Self-proclaimed “free-speech absolutist” Elon Musk announced a crackdown Sunday on parody Twitter accounts impersonating him, or anyone else. “Going forward, any Twitter handles engaging in impersonation without clearly specifying ‘parody’ will be permanently suspended,” Musk tweeted Sunday evening.
“Previously, we issued a warning before suspension, but now that we are rolling out widespread verification, there will be no warning. This will be clearly identified as a condition for signing up to Twitter Blue,” he continued in a thread. Furthermore, “Any name change at all will cause temporary loss of verified checkmark.” That came after a number of prominent verified Twitter users — including comedians Kathy Griffin and Sarah Silverman and actress Valerie Bertinelli — switched their account names to read “Elon Musk” to prove that Musk’s new plan to give blue verification checkmarks to anyone who’ll pay $8 a month is flawed, allowing anyone with $8 to impersonate anyone else and potentially spread disinformation. As of Sunday night, Griffin’s account was suspended, while Silverman and Bertinelli had gone back to their real names. See: What does Twitter verification really mean? And what may happen to it? However, this tweet — clearly marked parody — from podcasters Griffin Newman and David Sims was still up:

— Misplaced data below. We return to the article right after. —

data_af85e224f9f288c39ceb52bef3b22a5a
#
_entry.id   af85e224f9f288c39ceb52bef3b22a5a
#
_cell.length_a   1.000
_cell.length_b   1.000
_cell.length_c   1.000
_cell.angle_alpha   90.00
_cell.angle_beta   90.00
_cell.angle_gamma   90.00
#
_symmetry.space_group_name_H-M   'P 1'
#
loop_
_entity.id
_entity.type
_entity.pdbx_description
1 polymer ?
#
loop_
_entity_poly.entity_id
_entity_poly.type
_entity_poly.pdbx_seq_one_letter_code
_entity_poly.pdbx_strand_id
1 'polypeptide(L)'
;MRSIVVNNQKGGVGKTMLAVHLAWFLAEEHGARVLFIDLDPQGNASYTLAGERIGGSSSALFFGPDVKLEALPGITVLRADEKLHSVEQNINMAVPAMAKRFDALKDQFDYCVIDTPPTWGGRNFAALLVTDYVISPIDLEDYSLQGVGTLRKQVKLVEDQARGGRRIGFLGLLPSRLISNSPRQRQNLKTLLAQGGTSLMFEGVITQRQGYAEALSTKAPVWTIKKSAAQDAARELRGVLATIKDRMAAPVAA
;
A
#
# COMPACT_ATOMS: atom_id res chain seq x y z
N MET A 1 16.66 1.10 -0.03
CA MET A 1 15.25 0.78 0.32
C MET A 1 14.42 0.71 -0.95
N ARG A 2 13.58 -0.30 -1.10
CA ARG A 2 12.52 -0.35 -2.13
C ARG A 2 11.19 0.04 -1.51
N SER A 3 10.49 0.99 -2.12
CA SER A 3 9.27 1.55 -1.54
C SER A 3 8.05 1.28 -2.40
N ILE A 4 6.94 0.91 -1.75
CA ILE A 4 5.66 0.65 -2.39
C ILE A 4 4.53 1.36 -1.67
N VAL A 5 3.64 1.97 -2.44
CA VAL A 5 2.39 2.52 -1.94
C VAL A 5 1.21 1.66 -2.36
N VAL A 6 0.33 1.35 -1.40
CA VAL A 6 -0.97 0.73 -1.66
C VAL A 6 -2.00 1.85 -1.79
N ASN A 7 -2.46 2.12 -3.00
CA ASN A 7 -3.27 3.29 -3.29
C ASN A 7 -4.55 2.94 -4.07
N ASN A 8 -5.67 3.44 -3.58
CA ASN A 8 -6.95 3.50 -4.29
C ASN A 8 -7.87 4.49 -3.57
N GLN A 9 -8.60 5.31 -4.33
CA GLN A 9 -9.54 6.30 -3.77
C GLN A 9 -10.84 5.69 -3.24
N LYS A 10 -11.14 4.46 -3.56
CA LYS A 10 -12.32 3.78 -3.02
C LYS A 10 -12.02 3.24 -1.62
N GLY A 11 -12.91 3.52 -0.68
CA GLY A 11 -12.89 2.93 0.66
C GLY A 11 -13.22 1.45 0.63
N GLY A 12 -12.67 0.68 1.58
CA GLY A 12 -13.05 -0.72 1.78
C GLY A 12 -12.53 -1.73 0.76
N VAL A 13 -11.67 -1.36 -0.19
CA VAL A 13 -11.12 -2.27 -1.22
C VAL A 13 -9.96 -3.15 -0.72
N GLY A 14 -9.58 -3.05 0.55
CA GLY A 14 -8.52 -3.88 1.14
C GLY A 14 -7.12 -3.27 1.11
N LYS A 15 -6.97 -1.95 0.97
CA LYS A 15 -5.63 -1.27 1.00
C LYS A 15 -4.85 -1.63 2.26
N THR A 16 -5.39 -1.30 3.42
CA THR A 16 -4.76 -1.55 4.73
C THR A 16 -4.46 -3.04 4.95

Also: Twitter reportedly delays blue-checkmark changes until after midterm elections Musk has described himself as a “free-speech absolutist,” and that content on Twitter should not be censored much past the the law. Last week, after completing his $44 billion acquisition of Twitter, Musk tweeted: “Comedy is now legal on Twitter.” In April, Musk said: “I hope that even my worst critics remain on Twitter, because that is what free speech means.” But perhaps more telling, in a 2019 interview in The Atlantic, Musk said “Accurate and entertaining satire is vital to a functioning democracy,” then quipped: “Unless it’s about me.” A number of Twitter users called out Musk for Sunday’s changes: